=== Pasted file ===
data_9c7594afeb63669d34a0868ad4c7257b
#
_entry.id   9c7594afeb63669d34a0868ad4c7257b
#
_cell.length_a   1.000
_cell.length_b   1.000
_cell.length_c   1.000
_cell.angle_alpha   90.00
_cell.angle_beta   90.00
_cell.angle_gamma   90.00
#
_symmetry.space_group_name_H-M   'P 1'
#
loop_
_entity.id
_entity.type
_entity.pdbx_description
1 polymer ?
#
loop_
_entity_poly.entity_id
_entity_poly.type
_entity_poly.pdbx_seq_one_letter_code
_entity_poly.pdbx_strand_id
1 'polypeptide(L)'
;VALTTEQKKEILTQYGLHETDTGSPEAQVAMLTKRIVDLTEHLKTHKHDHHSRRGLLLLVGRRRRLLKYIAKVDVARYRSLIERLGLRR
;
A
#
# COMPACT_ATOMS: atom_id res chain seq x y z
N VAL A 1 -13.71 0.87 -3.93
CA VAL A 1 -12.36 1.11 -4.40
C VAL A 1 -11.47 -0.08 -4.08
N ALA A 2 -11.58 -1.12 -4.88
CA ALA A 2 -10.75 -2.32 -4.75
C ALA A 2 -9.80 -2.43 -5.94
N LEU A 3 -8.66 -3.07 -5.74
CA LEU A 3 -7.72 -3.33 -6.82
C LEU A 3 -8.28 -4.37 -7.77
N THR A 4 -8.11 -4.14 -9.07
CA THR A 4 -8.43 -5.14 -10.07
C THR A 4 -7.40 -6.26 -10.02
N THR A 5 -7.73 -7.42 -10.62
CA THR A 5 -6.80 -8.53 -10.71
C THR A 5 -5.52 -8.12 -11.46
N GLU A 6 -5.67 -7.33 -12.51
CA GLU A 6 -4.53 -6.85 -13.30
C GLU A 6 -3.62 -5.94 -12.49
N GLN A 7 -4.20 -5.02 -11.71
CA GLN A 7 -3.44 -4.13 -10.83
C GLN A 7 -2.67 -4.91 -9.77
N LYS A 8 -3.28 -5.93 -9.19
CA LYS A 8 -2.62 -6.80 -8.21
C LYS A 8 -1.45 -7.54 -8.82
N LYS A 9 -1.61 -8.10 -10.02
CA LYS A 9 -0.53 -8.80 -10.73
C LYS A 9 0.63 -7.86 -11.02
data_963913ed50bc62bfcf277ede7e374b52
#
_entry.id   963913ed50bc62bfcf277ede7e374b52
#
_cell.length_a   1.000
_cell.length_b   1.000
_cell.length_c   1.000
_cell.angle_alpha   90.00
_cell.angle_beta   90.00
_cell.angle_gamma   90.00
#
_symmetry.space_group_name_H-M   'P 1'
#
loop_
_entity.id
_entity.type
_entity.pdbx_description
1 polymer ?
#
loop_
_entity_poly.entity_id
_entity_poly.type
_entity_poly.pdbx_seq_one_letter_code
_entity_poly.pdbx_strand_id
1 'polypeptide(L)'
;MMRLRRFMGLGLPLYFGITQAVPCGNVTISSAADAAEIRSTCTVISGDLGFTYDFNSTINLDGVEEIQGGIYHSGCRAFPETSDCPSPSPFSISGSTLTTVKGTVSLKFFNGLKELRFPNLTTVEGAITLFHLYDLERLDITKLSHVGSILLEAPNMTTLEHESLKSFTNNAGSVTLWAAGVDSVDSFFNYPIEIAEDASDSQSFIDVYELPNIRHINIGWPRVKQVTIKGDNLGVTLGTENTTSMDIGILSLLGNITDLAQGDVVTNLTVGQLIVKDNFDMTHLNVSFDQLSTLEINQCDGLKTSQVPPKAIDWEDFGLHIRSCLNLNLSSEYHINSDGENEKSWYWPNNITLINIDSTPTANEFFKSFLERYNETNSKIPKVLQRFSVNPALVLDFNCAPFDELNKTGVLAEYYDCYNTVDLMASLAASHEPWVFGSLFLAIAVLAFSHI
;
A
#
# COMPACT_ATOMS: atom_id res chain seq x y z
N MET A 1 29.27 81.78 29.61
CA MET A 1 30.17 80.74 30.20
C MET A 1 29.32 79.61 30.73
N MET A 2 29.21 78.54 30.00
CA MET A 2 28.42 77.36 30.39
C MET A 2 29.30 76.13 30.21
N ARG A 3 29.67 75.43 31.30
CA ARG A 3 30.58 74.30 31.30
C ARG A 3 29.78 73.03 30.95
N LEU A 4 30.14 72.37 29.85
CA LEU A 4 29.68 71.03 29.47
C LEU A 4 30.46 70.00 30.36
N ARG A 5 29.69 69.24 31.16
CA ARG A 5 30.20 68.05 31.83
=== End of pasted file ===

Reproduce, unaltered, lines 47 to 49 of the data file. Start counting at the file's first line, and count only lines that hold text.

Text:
CA GLU A 6 -4.53 -6.85 -13.30
C GLU A 6 -3.62 -5.94 -12.49
N GLN A 7 -4.20 -5.02 -11.71